Stores deepened discounts more than planned last month to draw recession-scarred shoppers. But shoppers bought mostly items they needed, resulting in small revenue gains.
The mixed results from June, released Thursday, are raising concerns about the back-to-school season and consumers' willingness to hit the accelerator on spend.
The International Council of Shopping Centers' index of June retail sales rose 3 percent, the low end of its growth forecast that ranged from 3 to 4 percent. But that's compared with a 5.1 percent decline in June 2009.
The figures are based on revenue at stores open at least a year and are a key indicator of retailers' health.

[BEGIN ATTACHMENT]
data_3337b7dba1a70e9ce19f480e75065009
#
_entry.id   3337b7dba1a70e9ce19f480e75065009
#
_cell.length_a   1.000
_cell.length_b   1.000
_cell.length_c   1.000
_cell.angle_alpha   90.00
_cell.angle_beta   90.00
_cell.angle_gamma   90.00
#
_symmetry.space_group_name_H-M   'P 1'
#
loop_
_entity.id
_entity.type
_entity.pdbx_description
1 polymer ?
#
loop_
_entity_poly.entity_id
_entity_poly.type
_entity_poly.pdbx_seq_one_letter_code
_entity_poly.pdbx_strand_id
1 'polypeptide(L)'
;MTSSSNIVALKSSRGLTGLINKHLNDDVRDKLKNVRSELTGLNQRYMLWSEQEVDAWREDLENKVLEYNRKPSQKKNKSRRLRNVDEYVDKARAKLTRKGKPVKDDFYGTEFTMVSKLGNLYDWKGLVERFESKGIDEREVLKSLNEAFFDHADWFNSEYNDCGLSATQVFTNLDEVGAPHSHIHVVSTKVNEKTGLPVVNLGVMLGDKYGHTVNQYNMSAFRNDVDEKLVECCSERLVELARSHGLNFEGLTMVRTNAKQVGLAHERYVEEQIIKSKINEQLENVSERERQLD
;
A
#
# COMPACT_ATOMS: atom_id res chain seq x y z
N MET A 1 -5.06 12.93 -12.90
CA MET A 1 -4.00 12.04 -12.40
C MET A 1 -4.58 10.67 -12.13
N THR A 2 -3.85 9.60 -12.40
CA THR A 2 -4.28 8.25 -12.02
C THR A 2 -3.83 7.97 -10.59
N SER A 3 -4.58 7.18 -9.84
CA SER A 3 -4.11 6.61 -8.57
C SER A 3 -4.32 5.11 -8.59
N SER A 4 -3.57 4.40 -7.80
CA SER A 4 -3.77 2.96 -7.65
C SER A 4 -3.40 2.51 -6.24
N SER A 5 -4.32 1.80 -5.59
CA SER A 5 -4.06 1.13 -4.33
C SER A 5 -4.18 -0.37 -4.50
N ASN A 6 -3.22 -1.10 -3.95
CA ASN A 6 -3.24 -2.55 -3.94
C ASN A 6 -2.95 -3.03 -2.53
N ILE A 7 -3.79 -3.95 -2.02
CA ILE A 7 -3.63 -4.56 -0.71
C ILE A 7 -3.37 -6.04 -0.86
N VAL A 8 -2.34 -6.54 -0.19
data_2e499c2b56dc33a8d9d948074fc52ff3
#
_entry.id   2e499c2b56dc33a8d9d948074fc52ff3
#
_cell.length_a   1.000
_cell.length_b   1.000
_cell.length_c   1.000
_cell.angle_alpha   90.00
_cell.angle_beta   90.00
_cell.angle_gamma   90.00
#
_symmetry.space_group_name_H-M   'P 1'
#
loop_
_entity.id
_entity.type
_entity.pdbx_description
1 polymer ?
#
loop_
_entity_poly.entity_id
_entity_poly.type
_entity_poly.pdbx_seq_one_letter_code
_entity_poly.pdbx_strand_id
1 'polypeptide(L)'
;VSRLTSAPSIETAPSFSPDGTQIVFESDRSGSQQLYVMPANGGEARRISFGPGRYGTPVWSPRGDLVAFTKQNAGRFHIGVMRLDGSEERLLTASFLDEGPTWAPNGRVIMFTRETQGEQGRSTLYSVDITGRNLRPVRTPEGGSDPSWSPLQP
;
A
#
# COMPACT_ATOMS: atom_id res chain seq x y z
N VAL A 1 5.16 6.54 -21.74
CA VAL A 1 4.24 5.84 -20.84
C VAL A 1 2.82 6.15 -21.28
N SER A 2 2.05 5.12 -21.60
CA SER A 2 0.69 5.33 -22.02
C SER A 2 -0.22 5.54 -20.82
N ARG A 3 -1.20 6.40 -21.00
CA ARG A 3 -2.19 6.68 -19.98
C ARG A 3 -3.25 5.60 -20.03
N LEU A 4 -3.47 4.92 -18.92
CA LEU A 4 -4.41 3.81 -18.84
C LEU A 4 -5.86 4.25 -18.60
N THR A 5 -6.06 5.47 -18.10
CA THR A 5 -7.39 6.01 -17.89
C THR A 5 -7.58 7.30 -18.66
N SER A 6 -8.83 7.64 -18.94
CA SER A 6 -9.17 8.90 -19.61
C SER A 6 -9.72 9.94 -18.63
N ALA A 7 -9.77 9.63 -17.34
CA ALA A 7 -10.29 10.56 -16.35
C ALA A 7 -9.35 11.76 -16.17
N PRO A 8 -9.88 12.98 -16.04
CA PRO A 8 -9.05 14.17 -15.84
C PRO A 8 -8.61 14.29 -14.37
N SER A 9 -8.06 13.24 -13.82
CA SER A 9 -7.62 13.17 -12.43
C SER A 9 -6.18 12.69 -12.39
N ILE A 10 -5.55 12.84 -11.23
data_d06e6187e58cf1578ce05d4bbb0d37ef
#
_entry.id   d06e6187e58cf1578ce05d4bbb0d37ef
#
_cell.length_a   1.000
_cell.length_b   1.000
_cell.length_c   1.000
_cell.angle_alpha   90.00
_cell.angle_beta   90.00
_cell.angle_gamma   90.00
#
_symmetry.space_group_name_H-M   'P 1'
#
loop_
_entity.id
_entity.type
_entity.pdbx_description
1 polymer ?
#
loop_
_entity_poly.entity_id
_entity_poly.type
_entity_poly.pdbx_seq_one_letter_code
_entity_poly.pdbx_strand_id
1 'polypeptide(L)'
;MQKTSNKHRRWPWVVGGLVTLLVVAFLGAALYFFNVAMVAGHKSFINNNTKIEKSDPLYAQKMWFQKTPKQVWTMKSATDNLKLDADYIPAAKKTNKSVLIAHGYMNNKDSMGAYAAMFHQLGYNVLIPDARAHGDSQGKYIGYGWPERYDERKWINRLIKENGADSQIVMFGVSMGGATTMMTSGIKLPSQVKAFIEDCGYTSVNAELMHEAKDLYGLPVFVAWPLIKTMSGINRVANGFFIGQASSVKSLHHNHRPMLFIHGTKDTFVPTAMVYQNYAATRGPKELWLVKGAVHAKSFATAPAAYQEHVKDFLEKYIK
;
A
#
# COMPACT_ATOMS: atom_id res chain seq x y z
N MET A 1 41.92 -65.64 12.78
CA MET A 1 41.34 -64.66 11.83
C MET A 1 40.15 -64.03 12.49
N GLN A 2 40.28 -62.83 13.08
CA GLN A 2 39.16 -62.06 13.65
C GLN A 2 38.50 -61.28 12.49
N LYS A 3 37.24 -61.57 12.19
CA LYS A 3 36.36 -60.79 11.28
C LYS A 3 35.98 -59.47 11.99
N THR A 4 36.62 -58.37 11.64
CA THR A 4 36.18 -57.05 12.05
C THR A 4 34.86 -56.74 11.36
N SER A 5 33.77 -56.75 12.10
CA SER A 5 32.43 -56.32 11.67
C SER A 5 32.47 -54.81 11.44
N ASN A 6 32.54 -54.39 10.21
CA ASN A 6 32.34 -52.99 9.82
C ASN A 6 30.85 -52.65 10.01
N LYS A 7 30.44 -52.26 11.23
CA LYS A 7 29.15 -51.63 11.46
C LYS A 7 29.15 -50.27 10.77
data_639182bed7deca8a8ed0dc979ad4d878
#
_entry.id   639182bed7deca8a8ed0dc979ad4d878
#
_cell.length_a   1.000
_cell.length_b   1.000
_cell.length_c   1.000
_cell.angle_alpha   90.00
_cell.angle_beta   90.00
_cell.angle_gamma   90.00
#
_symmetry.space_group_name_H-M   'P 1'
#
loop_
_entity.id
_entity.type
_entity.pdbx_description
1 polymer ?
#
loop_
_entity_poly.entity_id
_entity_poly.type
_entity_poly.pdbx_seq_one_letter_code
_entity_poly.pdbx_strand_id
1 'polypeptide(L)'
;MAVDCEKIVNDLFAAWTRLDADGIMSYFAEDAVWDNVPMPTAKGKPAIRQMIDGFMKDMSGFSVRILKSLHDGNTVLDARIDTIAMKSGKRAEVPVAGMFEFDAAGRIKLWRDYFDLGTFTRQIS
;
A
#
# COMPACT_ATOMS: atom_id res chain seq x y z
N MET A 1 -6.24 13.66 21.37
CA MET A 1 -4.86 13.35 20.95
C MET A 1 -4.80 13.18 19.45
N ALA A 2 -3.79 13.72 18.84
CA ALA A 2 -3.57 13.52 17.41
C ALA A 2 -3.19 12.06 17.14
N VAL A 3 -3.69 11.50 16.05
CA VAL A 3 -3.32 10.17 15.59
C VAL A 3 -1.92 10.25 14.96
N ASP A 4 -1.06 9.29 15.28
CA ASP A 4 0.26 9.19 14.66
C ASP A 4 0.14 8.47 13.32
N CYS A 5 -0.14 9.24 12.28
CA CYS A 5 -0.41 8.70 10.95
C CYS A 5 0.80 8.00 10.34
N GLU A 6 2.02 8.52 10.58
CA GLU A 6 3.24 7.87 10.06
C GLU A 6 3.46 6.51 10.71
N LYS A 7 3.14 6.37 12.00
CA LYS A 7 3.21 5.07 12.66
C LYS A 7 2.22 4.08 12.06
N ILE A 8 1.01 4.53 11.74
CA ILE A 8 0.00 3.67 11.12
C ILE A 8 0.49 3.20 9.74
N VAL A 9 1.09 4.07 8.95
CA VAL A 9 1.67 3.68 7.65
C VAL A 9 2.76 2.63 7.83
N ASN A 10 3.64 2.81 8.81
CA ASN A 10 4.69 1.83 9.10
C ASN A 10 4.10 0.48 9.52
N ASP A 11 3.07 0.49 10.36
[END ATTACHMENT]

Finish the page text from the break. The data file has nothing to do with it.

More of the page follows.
The third straight month of modest sales gains after a surprisingly solid start to the year underscores the choppiness of the recovery and puts more pressure on retailers to come up with innovative tactics to get shoppers to spend instead of just resorting to price slashing.
Back-to-school merchandise starts flowing into stores next week; it accounts for almost 40 percent of total retail revenue from July through September, Michael P. Niemira, ICSC's chief economist, estimates.
Analysts say it was hard to discern clear trends in June's figures. Department stores like Macy's and J.C. Penney Co. fared much better in June than mall clothing chains, a sign that the department stores' push for exclusive merchandise is paying off. - AP